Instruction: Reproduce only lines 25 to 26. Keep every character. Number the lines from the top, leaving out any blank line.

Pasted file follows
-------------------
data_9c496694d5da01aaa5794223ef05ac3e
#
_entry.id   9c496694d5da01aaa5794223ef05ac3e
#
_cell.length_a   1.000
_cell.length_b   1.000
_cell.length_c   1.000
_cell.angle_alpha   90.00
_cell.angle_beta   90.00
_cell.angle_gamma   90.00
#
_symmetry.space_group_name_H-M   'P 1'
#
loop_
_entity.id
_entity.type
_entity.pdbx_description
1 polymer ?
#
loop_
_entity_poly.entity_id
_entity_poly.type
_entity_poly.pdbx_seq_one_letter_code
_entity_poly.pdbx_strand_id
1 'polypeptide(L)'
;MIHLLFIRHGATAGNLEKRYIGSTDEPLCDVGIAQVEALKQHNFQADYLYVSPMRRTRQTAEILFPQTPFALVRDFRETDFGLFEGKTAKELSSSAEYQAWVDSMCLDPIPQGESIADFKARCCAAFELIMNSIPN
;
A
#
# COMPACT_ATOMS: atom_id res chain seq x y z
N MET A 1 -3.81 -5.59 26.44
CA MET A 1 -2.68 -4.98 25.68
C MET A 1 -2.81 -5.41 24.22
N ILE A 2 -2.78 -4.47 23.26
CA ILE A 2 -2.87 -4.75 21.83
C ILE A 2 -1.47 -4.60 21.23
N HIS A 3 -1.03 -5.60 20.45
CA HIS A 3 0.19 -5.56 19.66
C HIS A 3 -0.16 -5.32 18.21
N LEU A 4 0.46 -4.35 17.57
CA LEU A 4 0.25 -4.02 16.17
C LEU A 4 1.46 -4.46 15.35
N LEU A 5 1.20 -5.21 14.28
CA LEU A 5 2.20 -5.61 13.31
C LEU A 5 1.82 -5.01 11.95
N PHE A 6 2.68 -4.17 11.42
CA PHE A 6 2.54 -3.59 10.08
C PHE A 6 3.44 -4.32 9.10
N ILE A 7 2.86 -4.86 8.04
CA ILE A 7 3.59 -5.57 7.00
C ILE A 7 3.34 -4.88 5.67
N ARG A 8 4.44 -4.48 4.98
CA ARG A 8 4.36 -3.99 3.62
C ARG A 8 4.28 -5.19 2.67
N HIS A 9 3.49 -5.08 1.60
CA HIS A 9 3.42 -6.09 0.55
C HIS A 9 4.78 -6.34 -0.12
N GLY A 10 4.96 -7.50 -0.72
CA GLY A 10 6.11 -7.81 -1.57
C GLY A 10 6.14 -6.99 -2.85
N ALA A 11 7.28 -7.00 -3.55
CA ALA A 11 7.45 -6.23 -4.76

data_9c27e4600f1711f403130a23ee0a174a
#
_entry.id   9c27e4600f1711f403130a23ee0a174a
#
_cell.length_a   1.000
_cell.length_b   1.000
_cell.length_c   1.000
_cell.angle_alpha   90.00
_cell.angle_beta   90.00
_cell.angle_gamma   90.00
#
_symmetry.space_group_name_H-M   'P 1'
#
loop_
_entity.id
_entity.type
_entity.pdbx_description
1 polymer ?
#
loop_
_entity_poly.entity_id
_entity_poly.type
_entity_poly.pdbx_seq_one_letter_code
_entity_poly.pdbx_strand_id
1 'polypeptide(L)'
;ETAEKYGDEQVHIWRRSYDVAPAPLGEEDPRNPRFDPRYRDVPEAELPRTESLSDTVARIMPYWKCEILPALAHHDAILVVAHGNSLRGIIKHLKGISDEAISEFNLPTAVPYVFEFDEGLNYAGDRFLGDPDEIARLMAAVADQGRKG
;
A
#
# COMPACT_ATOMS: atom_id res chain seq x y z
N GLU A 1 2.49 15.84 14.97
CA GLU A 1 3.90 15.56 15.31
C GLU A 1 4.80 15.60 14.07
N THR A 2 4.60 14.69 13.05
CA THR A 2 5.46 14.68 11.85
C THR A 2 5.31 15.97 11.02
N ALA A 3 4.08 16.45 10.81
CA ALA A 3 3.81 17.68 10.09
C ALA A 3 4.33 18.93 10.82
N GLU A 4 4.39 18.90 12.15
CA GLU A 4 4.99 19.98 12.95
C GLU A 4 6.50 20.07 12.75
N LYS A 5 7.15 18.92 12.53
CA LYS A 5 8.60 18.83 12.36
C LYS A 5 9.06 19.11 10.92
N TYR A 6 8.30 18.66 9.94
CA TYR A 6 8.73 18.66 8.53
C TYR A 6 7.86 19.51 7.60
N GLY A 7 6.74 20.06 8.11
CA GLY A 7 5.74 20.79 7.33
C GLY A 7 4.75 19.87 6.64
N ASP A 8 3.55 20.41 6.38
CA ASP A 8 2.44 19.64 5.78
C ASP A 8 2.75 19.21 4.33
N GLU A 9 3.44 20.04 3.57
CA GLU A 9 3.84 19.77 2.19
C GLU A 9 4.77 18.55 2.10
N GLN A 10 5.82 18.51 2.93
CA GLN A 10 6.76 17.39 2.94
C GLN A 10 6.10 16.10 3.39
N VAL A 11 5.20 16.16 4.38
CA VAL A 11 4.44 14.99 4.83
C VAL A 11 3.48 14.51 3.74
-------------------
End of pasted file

1 'polypeptide(L)'
;MIHLLFIRHGATAGNLEKRYIGSTDEPLCDVGIAQVEALKQHNFQADYLYVSPMRRTRQTAEILFPQTPFALVRDFRETDFGLFEGKTAKELSSSAEYQAWVDSMCLDPIPQGESIADFKARCCAAFELIMNSIPN